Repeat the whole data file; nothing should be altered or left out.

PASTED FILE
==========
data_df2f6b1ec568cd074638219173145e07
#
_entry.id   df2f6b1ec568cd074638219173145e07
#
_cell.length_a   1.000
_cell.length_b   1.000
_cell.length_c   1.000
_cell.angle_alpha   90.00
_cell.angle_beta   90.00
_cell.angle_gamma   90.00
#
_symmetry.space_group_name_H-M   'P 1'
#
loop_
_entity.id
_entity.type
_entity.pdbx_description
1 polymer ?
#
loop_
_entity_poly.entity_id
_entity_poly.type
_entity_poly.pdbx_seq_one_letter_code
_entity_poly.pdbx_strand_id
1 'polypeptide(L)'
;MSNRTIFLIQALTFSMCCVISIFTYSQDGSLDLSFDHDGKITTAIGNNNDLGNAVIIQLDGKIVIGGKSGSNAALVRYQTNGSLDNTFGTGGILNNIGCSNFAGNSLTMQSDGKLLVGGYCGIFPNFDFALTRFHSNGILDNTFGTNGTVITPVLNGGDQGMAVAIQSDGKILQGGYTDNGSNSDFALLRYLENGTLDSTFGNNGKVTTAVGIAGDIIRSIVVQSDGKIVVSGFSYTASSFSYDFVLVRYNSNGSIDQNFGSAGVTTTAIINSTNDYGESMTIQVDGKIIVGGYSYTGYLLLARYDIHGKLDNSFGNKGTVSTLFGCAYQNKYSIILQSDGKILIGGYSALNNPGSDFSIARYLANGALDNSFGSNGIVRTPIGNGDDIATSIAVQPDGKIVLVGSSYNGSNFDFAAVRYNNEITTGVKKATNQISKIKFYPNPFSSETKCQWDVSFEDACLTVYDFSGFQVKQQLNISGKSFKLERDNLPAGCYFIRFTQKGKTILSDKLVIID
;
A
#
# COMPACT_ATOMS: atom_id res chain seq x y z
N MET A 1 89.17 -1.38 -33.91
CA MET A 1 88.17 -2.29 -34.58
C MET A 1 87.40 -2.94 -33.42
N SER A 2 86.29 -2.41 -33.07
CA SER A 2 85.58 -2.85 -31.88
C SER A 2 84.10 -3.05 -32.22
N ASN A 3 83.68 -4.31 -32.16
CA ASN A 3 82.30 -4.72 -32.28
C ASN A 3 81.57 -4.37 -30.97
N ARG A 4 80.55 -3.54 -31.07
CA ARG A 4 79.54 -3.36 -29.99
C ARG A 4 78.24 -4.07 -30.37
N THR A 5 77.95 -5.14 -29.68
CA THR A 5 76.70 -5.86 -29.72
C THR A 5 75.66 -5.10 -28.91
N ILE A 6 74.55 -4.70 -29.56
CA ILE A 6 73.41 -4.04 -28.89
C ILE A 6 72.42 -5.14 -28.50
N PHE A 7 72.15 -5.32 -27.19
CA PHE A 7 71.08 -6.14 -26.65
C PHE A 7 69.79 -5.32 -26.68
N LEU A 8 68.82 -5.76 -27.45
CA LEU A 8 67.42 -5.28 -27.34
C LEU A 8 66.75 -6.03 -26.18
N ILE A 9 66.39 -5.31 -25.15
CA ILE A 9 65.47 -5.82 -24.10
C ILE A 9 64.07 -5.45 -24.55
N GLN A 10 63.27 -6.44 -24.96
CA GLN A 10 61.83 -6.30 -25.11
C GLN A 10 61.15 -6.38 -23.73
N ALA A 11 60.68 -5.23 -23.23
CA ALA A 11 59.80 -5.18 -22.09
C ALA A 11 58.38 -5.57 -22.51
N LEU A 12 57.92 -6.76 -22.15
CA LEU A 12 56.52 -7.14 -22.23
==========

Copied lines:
data_df2f6b1ec568cd074638219173145e07
#
_entry.id   df2f6b1ec568cd074638219173145e07
#
_cell.length_a   1.000
_cell.length_b   1.000
_cell.length_c   1.000
_cell.angle_alpha   90.00
_cell.angle_beta   90.00
_cell.angle_gamma   90.00
#
_symmetry.space_group_name_H-M   'P 1'
#
loop_
_entity.id
_entity.type
_entity.pdbx_description
1 polymer ?
#
loop_
_entity_poly.entity_id
_entity_poly.type
_entity_poly.pdbx_seq_one_letter_code
_entity_poly.pdbx_strand_id
1 'polypeptide(L)'
;MSNRTIFLIQALTFSMCCVISIFTYSQDGSLDLSFDHDGKITTAIGNNNDLGNAVIIQLDGKIVIGGKSGSNAALVRYQTNGSLDNTFGTGGILNNIGCSNFAGNSLTMQSDGKLLVGGYCGIFPNFDFALTRFHSNGILDNTFGTNGTVITPVLNGGDQGMAVAIQSDGKILQGGYTDNGSNSDFALLRYLENGTLDSTFGNNGKVTTAVGIAGDIIRSIVVQSDGKIVVSGFSYTASSFSYDFVLVRYNSNGSIDQNFGSAGVTTTAIINSTNDYGESMTIQVDGKIIVGGYSYTGYLLLARYDIHGKLDNSFGNKGTVSTLFGCAYQNKYSIILQSDGKILIGGYSALNNPGSDFSIARYLANGALDNSFGSNGIVRTPIGNGDDIATSIAVQPDGKIVLVGSSYNGSNFDFAAVRYNNEITTGVKKATNQISKIKFYPNPFSSETKCQWDVSFEDACLTVYDFSGFQVKQQLNISGKSFKLERDNLPAGCYFIRFTQKGKTILSDKLVIID
;
A
#
# COMPACT_ATOMS: atom_id res chain seq x y z
N MET A 1 89.17 -1.38 -33.91
CA MET A 1 88.17 -2.29 -34.58
C MET A 1 87.40 -2.94 -33.42
N SER A 2 86.29 -2.41 -33.07
CA SER A 2 85.58 -2.85 -31.88
C SER A 2 84.10 -3.05 -32.22
N ASN A 3 83.68 -4.31 -32.16
CA ASN A 3 82.30 -4.72 -32.28
C ASN A 3 81.57 -4.37 -30.97
N ARG A 4 80.55 -3.54 -31.07
CA ARG A 4 79.54 -3.36 -29.99
C ARG A 4 78.24 -4.07 -30.37
N THR A 5 77.95 -5.14 -29.68
CA THR A 5 76.70 -5.86 -29.72
C THR A 5 75.66 -5.10 -28.91
N ILE A 6 74.55 -4.70 -29.56
CA ILE A 6 73.41 -4.04 -28.89
C ILE A 6 72.42 -5.14 -28.50
N PHE A 7 72.15 -5.32 -27.19
CA PHE A 7 71.08 -6.14 -26.65
C PHE A 7 69.79 -5.32 -26.68
N LEU A 8 68.82 -5.76 -27.45
CA LEU A 8 67.42 -5.28 -27.34
C LEU A 8 66.75 -6.03 -26.18
N ILE A 9 66.39 -5.31 -25.15
CA ILE A 9 65.47 -5.82 -24.10
C ILE A 9 64.07 -5.45 -24.55
N GLN A 10 63.27 -6.44 -24.96
CA GLN A 10 61.83 -6.30 -25.11
C GLN A 10 61.15 -6.38 -23.73
N ALA A 11 60.68 -5.23 -23.23
CA ALA A 11 59.80 -5.18 -22.09
C ALA A 11 58.38 -5.57 -22.51
N LEU A 12 57.92 -6.76 -22.15
CA LEU A 12 56.52 -7.14 -22.23